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Chickens: Frequently asked questions

  • March 25, 2008 - 5:47 PM

What are the rules about keeping chickens in residential areas?

Regulations vary widely from city to city. Check with officials in your community.

How much does it cost to keep chickens?

The coop is the single biggest expense, ranging from about $100 for a basic coop to $3,450 for a Henspa Deluxe model with "architectural" roofing, invisible feeding and watering systems and custom colors (www.henspa.com). Or you can build your own coop from a kit. Baby chicks and chicken feed are relatively inexpensive.

How much time do chickens take?

Not much. "They're pretty simple pets," said Chris Magnuson. "It's easier than having a dog." Melissa Driscoll, who has three hens, estimates that she spends "five minutes in the morning and five minutes at night," plus periodic cleaning of the coop.

Are predators a concern?

Yes. "When you have birds, predators come out of the woodwork," said Peat Willcutt. Loose dogs and raccoons are probably the biggest threat to urban poultry. Driscoll said she once left her coop door open overnight. "The whole coop was dead in the morning."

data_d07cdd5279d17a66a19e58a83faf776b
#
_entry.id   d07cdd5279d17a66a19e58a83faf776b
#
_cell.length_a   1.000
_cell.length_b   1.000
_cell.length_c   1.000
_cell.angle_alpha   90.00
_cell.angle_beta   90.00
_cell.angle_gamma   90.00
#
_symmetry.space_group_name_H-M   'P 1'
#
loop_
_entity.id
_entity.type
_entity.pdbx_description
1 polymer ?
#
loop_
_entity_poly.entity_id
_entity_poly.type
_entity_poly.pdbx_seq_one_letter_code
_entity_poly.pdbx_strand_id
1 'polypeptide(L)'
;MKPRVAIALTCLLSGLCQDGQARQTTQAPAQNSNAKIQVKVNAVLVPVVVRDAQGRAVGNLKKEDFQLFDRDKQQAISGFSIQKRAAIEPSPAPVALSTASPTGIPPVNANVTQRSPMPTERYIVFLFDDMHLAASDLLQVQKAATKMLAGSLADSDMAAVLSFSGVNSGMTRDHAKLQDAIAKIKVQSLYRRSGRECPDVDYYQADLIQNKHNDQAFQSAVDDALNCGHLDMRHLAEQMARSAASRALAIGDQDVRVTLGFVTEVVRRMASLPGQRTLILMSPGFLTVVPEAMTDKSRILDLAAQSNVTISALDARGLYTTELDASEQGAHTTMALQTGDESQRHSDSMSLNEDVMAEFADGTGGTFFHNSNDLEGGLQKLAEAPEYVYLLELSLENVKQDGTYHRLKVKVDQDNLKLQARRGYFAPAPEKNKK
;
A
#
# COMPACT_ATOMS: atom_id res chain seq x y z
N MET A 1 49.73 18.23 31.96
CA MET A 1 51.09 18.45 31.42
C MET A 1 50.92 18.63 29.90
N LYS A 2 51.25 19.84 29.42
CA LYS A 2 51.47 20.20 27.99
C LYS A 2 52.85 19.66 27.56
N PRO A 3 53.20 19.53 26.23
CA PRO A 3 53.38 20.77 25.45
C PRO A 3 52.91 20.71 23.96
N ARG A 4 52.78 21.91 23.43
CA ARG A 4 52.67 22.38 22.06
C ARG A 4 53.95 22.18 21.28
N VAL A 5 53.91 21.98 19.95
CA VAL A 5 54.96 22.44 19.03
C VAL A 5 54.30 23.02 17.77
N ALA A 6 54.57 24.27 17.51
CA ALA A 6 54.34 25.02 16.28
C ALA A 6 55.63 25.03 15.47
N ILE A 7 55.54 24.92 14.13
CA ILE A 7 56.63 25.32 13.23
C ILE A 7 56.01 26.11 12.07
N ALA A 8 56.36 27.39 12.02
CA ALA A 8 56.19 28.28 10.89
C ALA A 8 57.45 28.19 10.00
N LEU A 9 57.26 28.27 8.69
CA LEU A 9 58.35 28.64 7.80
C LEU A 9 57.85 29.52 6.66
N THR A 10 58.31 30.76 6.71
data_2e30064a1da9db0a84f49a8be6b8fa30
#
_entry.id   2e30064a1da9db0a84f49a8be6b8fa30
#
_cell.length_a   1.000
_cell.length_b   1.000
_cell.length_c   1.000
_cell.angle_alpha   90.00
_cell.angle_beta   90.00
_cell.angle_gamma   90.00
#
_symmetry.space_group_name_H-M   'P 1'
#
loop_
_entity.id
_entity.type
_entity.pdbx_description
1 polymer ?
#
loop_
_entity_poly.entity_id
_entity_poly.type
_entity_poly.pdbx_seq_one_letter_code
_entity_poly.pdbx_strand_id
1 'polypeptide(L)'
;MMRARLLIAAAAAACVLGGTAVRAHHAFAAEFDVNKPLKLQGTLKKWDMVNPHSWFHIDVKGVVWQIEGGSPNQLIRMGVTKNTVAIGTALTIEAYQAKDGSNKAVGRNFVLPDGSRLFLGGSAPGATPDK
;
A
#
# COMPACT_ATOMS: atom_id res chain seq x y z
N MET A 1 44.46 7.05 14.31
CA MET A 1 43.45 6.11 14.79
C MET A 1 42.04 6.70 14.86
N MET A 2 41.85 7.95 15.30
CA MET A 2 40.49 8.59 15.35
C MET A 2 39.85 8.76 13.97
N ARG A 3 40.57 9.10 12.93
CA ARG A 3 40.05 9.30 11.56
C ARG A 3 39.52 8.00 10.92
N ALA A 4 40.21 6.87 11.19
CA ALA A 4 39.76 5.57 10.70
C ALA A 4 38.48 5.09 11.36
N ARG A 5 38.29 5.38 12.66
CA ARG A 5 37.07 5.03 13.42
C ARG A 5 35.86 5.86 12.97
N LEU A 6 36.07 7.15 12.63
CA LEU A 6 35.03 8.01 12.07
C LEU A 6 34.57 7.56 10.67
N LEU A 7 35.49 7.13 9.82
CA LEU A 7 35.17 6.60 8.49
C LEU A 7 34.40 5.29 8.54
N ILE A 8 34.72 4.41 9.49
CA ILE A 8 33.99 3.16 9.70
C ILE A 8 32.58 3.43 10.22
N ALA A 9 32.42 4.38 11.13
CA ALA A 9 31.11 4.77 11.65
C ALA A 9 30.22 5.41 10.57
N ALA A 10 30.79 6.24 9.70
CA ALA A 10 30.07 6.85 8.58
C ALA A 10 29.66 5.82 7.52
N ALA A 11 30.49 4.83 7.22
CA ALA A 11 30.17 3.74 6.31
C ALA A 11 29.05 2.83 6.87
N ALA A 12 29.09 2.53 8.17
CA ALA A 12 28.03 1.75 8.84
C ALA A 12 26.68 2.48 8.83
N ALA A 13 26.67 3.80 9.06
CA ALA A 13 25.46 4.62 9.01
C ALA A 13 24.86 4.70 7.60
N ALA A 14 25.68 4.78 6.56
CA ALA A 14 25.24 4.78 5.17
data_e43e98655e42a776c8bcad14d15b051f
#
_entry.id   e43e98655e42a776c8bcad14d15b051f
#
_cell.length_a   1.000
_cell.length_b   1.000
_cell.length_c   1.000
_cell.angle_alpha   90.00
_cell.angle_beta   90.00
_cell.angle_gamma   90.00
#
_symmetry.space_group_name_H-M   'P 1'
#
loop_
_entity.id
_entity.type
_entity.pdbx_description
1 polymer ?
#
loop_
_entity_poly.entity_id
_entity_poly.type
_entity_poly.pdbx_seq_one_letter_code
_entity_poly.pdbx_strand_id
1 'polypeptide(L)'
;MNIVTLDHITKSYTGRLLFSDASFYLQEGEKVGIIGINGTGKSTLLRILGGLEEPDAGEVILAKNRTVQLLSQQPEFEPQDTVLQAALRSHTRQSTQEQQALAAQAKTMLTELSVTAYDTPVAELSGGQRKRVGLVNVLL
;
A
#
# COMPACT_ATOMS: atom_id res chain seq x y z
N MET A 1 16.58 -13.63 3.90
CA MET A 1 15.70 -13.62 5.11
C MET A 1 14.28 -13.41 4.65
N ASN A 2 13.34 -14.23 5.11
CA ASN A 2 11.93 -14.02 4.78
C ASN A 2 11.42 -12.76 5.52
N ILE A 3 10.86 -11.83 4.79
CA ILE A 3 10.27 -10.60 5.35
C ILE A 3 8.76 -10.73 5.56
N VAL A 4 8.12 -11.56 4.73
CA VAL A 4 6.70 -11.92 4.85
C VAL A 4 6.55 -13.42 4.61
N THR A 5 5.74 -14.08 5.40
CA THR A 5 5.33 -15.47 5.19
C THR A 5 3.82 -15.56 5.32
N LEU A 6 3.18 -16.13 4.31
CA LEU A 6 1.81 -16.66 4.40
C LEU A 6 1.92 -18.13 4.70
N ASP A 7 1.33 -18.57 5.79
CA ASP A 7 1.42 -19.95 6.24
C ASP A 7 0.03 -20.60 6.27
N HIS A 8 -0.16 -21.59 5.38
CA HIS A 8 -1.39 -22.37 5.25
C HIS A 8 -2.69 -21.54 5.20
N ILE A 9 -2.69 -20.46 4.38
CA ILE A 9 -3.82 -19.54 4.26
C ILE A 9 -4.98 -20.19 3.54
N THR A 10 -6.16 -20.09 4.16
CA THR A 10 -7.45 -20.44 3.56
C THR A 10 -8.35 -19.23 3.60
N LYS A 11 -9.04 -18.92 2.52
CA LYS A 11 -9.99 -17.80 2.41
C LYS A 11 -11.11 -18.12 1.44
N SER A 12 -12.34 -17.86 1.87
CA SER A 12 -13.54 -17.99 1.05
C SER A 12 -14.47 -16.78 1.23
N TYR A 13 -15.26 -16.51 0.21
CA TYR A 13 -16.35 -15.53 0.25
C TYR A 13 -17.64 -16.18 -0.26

Can urban chickens spread bird flu?

Not likely, said university poultry expert Jacquie Jacob. "The bad bird flu is not even here, and they'd have to be exposed to migratory birds with bird flu. It's more likely to be a problem in the country with large-scale pasture-rearing. In the city, I can't see it. They don't interact enough with other birds."

Should I or shouldn't I?

A chicken is a long-term commitment, said Mary Britton Clouse, who operates Chicken Run Rescue in Minneapolis. A hen's egg production peaks at about 18 months, she noted, while its lifespan is 12 to 14 years. For more information, visit www.brittonclouse.com/chickenrunrescue.

KIM PALMER

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